Extending to Add Valueback to article list
Whatever the size of your property, there’s every chance that you’ve kicked back, closed your eyes and dreamt of creating more space. Not only to add value, but also to provide the ultimate living area for you and your family.
The plethora of home makeover programmes that populate the TV schedules make things look relatively quick and easy, but the reality is that extending can be something of a minefield for the uninitiated. At Refresh, we specialise in managing home extensions to ensure that clients receive the best outcome from all angles. In other words, we deliver the best design ideas and oversee the build process to ensure that what is on the plans is what actually ends up being built, and we’re also accountable to our clients in terms of quality control, budgets and timescales. We achieve all this by keeping oversight of what we believe are the ten golden rules for any successful home extension project:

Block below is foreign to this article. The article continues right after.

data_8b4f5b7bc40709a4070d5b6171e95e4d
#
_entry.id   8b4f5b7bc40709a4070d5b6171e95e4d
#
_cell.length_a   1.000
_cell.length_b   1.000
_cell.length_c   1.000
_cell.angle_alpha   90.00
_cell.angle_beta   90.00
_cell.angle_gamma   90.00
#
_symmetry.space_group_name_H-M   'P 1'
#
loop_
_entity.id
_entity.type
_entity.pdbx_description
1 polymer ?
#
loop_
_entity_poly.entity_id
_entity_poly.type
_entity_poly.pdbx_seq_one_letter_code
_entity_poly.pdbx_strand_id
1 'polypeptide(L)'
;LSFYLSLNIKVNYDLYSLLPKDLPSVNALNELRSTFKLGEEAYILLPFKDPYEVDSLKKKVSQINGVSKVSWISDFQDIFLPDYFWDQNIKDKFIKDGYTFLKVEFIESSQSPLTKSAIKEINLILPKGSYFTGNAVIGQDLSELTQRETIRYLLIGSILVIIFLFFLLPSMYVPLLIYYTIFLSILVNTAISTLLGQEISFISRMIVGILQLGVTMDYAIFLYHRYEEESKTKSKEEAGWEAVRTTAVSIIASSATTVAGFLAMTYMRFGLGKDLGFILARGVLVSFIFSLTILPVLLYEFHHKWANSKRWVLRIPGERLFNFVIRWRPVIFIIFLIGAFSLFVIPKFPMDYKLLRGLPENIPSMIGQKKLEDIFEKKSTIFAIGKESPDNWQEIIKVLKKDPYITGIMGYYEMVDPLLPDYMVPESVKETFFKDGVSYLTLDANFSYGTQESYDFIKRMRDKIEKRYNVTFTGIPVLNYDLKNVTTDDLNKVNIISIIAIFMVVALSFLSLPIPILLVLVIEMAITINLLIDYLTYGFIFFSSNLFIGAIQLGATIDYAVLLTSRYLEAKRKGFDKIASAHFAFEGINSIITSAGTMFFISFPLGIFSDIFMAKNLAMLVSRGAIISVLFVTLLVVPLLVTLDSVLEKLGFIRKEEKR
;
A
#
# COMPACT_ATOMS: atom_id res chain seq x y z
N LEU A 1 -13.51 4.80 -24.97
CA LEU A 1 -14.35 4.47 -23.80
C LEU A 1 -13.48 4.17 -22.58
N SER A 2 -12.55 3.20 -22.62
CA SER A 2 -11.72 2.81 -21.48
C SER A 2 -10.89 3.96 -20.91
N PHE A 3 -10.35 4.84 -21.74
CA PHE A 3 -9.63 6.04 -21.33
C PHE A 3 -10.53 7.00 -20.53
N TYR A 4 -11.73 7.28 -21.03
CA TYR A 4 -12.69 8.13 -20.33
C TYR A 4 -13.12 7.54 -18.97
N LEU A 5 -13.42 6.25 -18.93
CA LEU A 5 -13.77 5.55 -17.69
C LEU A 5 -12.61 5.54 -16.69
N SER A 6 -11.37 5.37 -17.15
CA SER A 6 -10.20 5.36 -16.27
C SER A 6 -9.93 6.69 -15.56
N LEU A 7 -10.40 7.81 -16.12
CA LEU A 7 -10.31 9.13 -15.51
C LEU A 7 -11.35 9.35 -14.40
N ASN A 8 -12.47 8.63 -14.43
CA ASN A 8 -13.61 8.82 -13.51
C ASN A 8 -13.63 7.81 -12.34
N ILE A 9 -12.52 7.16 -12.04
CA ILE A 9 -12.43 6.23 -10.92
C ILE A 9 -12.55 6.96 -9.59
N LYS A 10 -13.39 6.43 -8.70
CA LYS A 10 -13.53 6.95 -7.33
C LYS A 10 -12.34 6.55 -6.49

1) Focus on the why
We encourage all of our clients to think carefully about why they are extending as there is a temptation to focus on the design rather than the practicalities of the space. In a minority of cases, there can even be a case for moving rather than extending, especially if the spatial requirements are so great that the planners would deem the property or plot to be over-developed. In most situations, however, it is more cost-effective to extend your existing property, especially when you factor in the costs incurred with a sale and purchase.
2) Plan, plan, plan
As the old saying goes: failing to plan is planning to fail. From the moment you hit upon the idea of extending it’s therefore advisable to begin the planning process and to ensure that you go into as much detail as you possibly can. It can be beneficial to start from the point of the motivations and objectives for the extension. What will it be used for? How large does it need to be? How will the rooms be configured? Rather than simply adding rooms, answering questions such as these will ensure that the design encompasses more than just the layout and is sympathetic to the less tangible benefits an extension can bring.
3) Consider your materials
Most extensions will require building consent, so it’s critical to give careful consideration to the materials that will be used in order to achieve smooth progress through the consent process. The design phase should ensure that the materials complement the existing architectural style and are not specified on a whim – it’s worth remembering that the extension will be permanent, so it’s important not to go for anything that will either date or pass out of fashion in a short space of time.